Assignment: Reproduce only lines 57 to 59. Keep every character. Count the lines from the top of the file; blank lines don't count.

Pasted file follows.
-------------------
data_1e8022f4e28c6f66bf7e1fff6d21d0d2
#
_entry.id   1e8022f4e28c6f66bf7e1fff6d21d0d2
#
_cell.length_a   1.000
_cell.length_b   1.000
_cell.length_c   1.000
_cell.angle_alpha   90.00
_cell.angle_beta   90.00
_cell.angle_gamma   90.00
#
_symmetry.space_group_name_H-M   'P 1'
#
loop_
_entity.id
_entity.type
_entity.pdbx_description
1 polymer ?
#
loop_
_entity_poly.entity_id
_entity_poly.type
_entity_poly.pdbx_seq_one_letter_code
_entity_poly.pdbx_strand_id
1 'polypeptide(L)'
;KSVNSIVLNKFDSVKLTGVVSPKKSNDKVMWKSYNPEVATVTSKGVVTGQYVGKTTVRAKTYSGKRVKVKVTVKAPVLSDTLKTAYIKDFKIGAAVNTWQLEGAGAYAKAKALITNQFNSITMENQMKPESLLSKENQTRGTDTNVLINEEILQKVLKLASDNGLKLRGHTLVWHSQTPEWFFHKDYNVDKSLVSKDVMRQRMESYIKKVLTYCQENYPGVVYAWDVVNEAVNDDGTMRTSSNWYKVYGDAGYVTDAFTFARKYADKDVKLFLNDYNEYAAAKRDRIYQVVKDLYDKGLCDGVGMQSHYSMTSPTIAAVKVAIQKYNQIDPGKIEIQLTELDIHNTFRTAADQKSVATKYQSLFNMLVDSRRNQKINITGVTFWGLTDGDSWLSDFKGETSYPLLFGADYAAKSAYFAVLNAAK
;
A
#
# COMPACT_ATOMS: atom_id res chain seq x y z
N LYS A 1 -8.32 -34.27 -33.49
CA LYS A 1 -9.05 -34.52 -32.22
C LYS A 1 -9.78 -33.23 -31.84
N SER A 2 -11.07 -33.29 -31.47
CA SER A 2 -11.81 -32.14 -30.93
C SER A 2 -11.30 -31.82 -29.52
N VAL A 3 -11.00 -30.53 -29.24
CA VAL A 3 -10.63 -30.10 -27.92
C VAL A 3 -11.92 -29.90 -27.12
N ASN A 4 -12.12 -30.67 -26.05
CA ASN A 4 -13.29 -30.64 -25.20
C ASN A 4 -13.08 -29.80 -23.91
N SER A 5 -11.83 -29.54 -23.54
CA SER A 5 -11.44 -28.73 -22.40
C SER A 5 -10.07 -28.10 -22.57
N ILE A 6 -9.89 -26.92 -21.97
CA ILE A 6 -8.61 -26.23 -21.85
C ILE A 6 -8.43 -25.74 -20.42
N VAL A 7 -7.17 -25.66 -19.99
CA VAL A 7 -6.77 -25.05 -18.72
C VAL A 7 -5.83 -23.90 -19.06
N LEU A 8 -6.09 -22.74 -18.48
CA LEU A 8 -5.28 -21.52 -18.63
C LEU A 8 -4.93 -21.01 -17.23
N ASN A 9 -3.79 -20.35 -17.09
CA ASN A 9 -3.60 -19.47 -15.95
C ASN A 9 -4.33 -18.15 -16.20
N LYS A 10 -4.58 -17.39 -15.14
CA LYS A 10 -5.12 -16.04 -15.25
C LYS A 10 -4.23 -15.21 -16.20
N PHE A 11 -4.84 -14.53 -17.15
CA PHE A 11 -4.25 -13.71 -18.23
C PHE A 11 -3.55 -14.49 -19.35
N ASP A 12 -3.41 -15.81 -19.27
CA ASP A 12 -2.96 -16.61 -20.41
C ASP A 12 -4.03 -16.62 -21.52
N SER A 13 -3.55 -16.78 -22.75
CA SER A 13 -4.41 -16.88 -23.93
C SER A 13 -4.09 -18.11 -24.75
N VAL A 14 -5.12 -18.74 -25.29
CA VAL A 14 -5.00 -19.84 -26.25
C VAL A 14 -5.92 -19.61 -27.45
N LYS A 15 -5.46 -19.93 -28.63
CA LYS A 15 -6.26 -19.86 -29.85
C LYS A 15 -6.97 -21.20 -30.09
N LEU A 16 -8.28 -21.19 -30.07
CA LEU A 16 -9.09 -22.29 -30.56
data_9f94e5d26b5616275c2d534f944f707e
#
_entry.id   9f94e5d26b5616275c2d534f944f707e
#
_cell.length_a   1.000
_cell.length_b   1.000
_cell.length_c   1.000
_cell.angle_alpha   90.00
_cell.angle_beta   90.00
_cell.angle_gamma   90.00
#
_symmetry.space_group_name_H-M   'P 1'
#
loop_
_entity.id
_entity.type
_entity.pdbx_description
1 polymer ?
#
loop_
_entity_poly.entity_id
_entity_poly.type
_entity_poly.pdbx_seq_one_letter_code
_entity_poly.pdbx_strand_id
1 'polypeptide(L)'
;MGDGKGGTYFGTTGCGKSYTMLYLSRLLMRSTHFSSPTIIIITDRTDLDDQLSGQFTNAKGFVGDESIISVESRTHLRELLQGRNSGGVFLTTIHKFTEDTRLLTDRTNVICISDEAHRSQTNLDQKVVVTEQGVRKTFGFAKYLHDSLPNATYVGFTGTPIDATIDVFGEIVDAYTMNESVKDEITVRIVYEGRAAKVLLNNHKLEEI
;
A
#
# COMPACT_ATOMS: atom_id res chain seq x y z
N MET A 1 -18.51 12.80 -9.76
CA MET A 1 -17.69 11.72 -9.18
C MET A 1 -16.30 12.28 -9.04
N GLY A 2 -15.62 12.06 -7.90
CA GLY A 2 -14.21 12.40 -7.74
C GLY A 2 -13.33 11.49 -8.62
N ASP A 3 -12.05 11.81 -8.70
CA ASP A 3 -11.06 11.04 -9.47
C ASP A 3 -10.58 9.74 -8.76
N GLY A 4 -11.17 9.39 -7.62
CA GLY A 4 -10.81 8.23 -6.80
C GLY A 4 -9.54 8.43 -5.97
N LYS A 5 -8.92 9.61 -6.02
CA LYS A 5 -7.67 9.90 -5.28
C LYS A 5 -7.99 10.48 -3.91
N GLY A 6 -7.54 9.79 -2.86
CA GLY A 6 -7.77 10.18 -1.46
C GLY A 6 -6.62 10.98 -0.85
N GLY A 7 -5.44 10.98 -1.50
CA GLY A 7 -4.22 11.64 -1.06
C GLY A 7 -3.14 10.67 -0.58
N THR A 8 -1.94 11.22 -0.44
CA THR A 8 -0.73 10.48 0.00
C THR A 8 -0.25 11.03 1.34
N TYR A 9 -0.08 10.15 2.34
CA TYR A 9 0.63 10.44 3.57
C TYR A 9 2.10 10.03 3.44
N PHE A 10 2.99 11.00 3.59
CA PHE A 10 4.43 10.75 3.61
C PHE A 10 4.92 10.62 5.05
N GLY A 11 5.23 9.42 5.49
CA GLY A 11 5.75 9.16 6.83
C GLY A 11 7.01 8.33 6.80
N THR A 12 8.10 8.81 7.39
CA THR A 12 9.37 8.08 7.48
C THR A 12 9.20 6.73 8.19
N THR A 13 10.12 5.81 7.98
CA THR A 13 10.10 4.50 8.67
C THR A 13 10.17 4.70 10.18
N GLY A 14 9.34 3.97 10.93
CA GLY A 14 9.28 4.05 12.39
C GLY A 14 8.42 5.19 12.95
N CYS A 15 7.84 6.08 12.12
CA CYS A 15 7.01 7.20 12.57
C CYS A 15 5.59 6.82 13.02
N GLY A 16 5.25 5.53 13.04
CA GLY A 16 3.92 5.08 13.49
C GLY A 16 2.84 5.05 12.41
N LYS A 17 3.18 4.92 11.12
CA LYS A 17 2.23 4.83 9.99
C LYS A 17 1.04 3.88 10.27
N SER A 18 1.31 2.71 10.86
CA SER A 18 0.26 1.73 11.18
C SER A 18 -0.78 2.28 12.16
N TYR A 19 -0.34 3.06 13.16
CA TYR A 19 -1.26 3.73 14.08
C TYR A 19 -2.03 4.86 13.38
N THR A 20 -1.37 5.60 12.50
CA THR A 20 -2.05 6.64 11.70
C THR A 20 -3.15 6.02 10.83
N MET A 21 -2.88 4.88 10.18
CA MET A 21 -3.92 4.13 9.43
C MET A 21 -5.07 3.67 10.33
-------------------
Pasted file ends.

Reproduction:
C ASN A 9 -4.33 -18.15 -16.20
N LYS A 10 -4.58 -17.39 -15.14
CA LYS A 10 -5.12 -16.04 -15.25